Uber is formally requesting that elected leaders in Regina and Saskatoon ask the provincial government to introduce regulations so app-based ride-hailing services can hit the streets. 

Regina city councillors and mayor Michael Fougere received the request earlier this week, a spokesperson for Fougere confirmed.

"We have reached out to the Regina and Saskatoon city Councils to ask their support for the creation of modern and province-wide regulations for ridesharing," a spokesperson for Uber wrote in a recent email to CBC News. 

"Riders and drivers across Saskatchewan stand to benefit from new transportation alternatives like Uber."

Regina Mayor Michael Fougere

Regina Mayor Michael Fougere says he wants to discuss the prospect of Uber coming to the city with the provincial government and see if it's willing to make the necessary regulatory changes. (CBC News)

Mayor likes competition

Fougere said he's in support of having a conversation about transportation network companies like Uber coming to the city. He explained he's inquired with Uber representatives and the minister responsible for SGI in the past on how that could happen.

"Competition makes for excellent service and maybe coming in here would be a good way to provide better service to people," said Fougere.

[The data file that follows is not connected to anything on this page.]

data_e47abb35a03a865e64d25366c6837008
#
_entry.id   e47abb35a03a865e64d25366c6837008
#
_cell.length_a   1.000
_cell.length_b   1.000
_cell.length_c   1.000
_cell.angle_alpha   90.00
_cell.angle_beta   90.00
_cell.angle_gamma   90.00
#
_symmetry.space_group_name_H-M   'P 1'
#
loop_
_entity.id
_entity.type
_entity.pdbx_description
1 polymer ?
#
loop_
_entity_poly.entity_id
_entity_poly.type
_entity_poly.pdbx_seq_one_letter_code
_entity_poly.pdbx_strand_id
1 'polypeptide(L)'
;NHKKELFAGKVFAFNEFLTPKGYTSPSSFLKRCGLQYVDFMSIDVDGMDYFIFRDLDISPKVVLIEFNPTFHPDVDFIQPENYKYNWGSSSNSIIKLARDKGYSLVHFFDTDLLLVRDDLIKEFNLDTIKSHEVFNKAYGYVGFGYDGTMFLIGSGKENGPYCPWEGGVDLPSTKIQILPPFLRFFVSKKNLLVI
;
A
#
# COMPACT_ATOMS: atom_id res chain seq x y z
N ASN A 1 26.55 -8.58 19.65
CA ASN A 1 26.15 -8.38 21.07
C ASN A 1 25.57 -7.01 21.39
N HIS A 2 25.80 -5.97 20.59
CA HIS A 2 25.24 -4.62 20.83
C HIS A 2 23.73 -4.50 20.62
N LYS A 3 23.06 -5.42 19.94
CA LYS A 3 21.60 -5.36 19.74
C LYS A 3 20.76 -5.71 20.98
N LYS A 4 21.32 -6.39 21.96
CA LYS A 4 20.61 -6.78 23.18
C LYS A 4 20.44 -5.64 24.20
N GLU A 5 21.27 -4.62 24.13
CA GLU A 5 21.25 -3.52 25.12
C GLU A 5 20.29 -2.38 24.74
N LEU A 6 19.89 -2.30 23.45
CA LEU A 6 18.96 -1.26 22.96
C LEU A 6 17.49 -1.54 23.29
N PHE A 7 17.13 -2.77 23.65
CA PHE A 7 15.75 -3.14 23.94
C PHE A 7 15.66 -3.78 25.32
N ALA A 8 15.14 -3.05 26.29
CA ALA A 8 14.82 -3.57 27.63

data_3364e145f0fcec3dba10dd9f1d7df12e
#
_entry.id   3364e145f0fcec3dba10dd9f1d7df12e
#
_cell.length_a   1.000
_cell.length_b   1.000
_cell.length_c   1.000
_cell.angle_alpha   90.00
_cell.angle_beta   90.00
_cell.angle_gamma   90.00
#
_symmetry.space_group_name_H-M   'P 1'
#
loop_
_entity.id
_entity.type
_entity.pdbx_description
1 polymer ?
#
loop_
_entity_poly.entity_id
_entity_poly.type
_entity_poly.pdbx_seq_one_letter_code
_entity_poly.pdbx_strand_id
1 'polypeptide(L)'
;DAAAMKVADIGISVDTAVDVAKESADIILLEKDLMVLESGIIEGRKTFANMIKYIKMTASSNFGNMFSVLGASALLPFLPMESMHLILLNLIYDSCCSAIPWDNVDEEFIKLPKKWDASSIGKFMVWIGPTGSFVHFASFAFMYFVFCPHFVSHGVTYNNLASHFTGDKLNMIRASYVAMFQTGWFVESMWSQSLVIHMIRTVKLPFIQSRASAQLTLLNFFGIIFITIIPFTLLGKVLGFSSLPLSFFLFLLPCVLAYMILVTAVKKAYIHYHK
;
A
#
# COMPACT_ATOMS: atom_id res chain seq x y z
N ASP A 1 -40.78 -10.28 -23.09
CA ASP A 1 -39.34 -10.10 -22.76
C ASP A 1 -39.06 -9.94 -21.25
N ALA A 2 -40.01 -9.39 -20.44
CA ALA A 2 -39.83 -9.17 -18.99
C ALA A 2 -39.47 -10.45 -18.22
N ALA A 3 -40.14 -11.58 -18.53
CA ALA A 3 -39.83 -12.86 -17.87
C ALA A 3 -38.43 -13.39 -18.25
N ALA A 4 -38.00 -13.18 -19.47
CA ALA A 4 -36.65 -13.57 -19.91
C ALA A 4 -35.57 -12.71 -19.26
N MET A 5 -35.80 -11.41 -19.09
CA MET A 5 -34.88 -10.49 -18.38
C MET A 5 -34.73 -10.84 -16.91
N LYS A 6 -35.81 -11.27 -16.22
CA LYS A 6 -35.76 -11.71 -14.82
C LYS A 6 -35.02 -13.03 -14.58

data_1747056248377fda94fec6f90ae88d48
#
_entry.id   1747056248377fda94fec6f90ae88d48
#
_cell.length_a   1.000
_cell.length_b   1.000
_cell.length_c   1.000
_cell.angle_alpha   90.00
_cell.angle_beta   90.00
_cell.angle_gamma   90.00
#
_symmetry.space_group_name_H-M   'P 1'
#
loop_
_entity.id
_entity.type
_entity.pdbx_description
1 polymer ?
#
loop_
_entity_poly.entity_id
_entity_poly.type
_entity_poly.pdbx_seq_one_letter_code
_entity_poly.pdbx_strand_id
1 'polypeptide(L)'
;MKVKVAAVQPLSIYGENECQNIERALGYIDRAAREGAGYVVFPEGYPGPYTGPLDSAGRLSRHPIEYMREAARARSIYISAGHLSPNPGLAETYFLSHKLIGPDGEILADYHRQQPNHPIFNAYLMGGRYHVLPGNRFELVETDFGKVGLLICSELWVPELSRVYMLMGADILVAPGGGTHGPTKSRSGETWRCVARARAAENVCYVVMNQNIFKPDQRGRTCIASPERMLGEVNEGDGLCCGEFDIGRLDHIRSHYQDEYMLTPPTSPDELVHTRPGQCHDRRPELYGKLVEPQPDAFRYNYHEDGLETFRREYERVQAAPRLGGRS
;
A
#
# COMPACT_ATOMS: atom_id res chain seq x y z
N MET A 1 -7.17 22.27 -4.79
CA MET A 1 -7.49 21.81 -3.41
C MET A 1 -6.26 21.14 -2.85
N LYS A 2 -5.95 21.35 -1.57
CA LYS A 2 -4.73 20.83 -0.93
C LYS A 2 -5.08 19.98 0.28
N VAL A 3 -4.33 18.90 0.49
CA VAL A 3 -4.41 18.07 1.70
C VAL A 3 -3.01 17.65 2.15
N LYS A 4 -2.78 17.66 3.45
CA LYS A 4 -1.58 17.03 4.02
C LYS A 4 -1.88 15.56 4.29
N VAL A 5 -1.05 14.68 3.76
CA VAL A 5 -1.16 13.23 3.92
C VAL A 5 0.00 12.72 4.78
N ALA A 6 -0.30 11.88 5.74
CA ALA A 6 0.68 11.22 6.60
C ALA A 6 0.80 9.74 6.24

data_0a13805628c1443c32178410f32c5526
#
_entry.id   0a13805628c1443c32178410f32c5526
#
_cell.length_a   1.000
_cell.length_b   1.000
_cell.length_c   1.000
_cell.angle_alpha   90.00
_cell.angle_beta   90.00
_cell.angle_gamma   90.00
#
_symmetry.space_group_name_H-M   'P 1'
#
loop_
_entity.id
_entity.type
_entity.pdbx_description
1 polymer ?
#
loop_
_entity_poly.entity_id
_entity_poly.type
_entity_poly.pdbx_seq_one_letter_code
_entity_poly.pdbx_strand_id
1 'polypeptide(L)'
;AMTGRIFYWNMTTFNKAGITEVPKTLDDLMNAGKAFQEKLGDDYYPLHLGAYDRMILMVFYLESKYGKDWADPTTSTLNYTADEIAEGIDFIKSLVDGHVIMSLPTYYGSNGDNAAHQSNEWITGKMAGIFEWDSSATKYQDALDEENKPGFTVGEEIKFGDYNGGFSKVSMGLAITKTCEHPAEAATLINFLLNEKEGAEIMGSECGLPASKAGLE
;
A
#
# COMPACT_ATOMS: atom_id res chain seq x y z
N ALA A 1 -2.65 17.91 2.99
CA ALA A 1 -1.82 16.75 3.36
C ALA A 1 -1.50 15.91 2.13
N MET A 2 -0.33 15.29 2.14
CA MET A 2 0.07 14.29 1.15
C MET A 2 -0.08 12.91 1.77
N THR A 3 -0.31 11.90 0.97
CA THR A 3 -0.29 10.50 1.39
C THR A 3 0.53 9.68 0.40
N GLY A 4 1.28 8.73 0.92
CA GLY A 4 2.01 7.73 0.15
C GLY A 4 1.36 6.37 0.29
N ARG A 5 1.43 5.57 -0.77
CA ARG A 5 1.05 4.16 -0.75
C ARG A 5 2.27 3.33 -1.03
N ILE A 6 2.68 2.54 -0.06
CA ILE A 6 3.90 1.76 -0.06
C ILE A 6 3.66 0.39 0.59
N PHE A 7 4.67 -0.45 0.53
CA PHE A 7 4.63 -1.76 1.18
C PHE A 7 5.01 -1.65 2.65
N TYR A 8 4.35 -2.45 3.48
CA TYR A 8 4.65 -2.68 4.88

He said the province would need to make some regulatory changes in order for Uber to arrive, which to him is still a question of if, not when. 

"It's very early on in the discussion and I haven't heard from the taxi industry about this at all yet."

'Unique insurance approach' needed, Uber says

According to the request to councillors from Uber, the company explains its business model operates on allowing drivers to use their personal vehicles to offer rides for hire, which requires a "unique insurance approach" so a personal car can be used to carry passengers.

"Given that the province is responsible for insurance, license plates, and driver's licensing it makes sense for the provincial government to be the one to regulate and establish the driver safety standards," it reads. 

"Only the provincial government can ensure that appropriate safety standards are established across the entire province."

A spokesperson from the province has yet to respond to CBC News's request for comment. 

'Insurance is not the roadblock'

Tyler McMurchy, spokesperson for Saskatchewan Government Insurance (SGI), said in an email that Uber is technically allowed to operate so long as a vehicle is registered as a taxi and a driver has a Class 4 licence, which is required for drivers of taxicabs, buses and ambulances. They would also need $1 million in liability insurance.

McMurchy said current provincial regulations prohibit a personal vehicle from being used to transport passengers for hire—the exact model Uber operates on. 

His email also points out that public transportation falls under a city's jurisdiction, not SGI's. He also added the vehicle regulator can provide an insurance option that would satisfy the needs of ride-booking companies if municipalities and the province requested so .

"Insurance is not the roadblock," said McMurchy.

"SGI is waiting to see what approach Saskatchewan municipalities want to take with respect to Uber, and they haven't advised us about what, if any, changes they would like to see to provincial regulations around transporting passengers for hire," it reads. 

A spokesperson for Fougere said it's unclear when city council will formally discuss the matter.